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Stereotypes to Subcultures

by Ana Mihajloska on 7th September, 2012 at 3:47 PM CEST

Our society is full of different subcultures such as jazz, punk, hip hop, rave cultures etc. With the rapid flow of things, more and more new trends appear and spread with an amazing speed among the youth nowadays. However, there are many people who don’t have an open mind about the new styles and trends that are becoming increasingly popular.

Those people are usually from the older generations, who do not want to detach from the conservative way in which they were raised. With that, they affect the younger generations, i.e. their children to think the same way as they do. Of course, it is up to one person to decide what they will believe in, but the peer pressure and the pressure from the parents results in creating and boosting stereotypes.

Is it right to judge people according to their appearance and ideology?

Everyone is entitled to their own opinion, however, that opinion is often dictated by the media. For example, the punk subculture's distinctive style of clothing was adopted by mass-market fashion companies once the subculture became a media interest. Thrash metal look also became very popular in the last few years: high ankle sneakers, skinny jeans and texas vests, they are all now considered fashionable.

It seems like the members of a subculture are stigmatized until the media makes it acceptable for people to dress in a certain way. This is wrong because clothing is not the only thing that differentiates one subculture from the rest. People seem to miss an important “detail” here, and that is the ideology of the subculture.

Furthermore, a subculture that has raised a lot of fame is the LGBT (lesbian, gay, bisexual, transgender) community. Members of LGBT culture have been discriminated because of their sexual orientation, they still experience insults, attacks and are even being murdered by the hostile and condemning environment.

What this condemning environment fails to see is the fact that a lot of LGBT people have left an enormous impact on a lot of fields.

For example, Alan Turing was a computer scientist who served in World War II, broke the Germans' Engima Code, and was harassed by the British government for being gay until he committed suicide in 1954.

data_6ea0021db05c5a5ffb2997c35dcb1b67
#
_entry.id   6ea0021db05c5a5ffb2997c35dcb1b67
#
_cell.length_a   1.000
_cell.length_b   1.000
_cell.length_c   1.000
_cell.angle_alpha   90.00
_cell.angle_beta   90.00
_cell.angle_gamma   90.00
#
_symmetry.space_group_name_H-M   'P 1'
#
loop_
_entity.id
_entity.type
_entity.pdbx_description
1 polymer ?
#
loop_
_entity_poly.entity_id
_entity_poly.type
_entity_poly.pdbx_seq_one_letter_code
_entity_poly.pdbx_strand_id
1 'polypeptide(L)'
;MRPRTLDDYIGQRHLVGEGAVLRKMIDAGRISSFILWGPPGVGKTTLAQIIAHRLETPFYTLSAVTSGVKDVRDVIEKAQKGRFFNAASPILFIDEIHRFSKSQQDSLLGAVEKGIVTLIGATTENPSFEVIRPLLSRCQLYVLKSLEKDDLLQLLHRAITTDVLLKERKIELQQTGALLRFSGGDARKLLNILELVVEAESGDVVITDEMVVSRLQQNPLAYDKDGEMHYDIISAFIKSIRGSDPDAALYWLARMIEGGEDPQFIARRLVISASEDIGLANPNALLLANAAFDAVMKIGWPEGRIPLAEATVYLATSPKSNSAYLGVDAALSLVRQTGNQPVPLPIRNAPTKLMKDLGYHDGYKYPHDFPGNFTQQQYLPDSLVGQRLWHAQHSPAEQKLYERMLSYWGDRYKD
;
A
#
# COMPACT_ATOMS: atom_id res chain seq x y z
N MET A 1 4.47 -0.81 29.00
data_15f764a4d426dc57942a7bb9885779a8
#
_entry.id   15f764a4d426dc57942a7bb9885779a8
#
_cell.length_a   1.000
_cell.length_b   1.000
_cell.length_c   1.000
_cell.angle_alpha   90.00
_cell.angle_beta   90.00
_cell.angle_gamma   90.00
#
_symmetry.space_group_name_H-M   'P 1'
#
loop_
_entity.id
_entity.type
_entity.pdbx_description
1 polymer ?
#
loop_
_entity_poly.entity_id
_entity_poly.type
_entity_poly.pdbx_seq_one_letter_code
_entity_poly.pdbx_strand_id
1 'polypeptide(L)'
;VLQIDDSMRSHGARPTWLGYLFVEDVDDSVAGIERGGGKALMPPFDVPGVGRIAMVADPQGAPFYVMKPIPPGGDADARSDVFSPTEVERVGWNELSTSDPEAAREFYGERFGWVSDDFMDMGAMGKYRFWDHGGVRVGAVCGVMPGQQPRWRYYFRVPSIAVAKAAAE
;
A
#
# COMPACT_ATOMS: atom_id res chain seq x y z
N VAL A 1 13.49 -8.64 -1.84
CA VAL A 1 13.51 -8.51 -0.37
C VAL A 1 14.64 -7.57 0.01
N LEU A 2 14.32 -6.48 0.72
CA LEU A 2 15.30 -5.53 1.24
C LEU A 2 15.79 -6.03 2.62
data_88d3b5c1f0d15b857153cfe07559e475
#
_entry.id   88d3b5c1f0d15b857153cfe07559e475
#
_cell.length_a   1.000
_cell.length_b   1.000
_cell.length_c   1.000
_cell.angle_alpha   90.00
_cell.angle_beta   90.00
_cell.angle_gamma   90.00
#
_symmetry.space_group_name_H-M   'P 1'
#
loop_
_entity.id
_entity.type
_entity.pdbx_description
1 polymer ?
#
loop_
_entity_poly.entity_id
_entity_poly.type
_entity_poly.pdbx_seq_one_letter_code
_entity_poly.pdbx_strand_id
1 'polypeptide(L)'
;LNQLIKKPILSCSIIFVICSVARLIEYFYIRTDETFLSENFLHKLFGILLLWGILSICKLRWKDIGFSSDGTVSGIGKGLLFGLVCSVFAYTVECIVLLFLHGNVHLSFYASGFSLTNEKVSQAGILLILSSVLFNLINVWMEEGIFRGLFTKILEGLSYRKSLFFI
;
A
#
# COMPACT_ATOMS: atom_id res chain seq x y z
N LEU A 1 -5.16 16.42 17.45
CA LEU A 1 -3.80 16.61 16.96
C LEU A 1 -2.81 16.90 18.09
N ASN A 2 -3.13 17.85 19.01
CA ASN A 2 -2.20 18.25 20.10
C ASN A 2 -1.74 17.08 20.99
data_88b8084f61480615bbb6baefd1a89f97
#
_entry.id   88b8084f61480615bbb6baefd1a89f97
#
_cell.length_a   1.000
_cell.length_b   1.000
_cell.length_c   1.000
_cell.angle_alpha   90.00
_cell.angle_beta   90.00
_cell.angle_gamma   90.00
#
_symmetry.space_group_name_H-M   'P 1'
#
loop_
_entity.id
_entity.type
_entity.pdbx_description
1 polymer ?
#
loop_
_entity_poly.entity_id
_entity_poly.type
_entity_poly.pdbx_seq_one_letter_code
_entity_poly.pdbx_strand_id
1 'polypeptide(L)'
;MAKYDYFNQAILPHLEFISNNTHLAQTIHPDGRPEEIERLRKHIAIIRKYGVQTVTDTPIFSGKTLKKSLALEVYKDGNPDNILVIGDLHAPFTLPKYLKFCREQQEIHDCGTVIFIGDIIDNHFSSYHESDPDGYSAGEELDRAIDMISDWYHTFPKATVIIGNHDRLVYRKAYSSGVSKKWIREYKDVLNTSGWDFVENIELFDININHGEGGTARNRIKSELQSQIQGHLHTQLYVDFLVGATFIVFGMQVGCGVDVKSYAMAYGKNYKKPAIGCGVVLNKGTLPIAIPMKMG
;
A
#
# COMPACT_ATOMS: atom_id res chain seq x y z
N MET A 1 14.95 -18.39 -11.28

"In a remarkable historic rarity, the British government has formally apologized for this. The Turing story is a fascinating one, including a demonstration that LGBT people can excel not only in the arts and humanities, but also the STEM disciplines (Science, Technology, Engineering, and Mathematics)." - A.J. Lopp

Unfortunately, that is just one example out of many of the harsh treatment towards homosexuals. Society has advanced since 1954 regarding this issue, however stereotypes are still present.

Would you deny your identity if you belong to a certain subculture due to stereotypes or will you be persistent enough and stand up for yourselves?

Ana, Action Team #9

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Stefan Alievikj

Stefan Alievikj | C:F staff

Hats off Ana for your outstanding article and out and loud made points! Congrats!

And two great questions! The first on the picture, the second and the very end. Those who deny their very own identity only meet more obstacles in their walk of life! I can go on for a very long time on this topic, but will stop here and see for other comments.

Congrats once more! :)

7th September, 2012 @ 4:38 PM CEST

Ana Mihajloska

Ana Mihajloska | Action team

Thank you Stefan :) I totally agree with you about the obstacles. And I am looking forward to your next comment :D

7th September, 2012 @ 10:33 PM CEST

Dharmesh Bhadja

Dharmesh Bhadja | Action team

Brain scratching article, Ana.

To comment is too easy but to live out the reality is really a challenge.

I have no option to deny what i am. Really, I cannot. Personally, at least, i have to identify my real and original self. Because whether I am from Conservatives or subcultures, first rule of harmonious life is BELIEVE YOURSELF. This Believing self process is as difficult as i can think, but somewhat same to whatever the person is.
Then, socially...